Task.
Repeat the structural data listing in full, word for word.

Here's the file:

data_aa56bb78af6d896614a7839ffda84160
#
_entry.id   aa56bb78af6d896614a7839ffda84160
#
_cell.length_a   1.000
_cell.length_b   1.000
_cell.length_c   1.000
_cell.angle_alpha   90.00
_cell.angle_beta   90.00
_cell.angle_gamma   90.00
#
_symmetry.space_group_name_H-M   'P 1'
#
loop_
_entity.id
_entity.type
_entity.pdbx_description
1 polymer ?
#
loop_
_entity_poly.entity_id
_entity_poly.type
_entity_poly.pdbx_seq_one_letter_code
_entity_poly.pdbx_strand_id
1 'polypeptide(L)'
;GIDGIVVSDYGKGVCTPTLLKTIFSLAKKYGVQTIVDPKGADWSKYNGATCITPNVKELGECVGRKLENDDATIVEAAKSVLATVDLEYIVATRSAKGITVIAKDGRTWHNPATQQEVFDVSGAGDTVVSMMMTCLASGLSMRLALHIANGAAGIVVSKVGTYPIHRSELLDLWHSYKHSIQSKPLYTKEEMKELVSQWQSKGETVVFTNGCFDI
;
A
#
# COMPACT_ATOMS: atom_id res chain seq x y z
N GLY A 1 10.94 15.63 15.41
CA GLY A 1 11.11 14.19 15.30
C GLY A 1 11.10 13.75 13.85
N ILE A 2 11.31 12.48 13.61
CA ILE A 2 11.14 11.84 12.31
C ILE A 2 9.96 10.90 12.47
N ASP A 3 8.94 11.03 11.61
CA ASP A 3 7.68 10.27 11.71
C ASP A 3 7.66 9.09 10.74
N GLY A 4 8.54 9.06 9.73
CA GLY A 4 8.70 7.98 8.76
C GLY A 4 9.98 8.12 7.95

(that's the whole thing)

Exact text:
data_aa56bb78af6d896614a7839ffda84160
#
_entry.id   aa56bb78af6d896614a7839ffda84160
#
_cell.length_a   1.000
_cell.length_b   1.000
_cell.length_c   1.000
_cell.angle_alpha   90.00
_cell.angle_beta   90.00
_cell.angle_gamma   90.00
#
_symmetry.space_group_name_H-M   'P 1'
#
loop_
_entity.id
_entity.type
_entity.pdbx_description
1 polymer ?
#
loop_
_entity_poly.entity_id
_entity_poly.type
_entity_poly.pdbx_seq_one_letter_code
_entity_poly.pdbx_strand_id
1 'polypeptide(L)'
;GIDGIVVSDYGKGVCTPTLLKTIFSLAKKYGVQTIVDPKGADWSKYNGATCITPNVKELGECVGRKLENDDATIVEAAKSVLATVDLEYIVATRSAKGITVIAKDGRTWHNPATQQEVFDVSGAGDTVVSMMMTCLASGLSMRLALHIANGAAGIVVSKVGTYPIHRSELLDLWHSYKHSIQSKPLYTKEEMKELVSQWQSKGETVVFTNGCFDI
;
A
#
# COMPACT_ATOMS: atom_id res chain seq x y z
N GLY A 1 10.94 15.63 15.41
CA GLY A 1 11.11 14.19 15.30
C GLY A 1 11.10 13.75 13.85
N ILE A 2 11.31 12.48 13.61
CA ILE A 2 11.14 11.84 12.31
C ILE A 2 9.96 10.90 12.47
N ASP A 3 8.94 11.03 11.61
CA ASP A 3 7.68 10.27 11.71
C ASP A 3 7.66 9.09 10.74
N GLY A 4 8.54 9.06 9.73
CA GLY A 4 8.70 7.98 8.76
C GLY A 4 9.98 8.12 7.95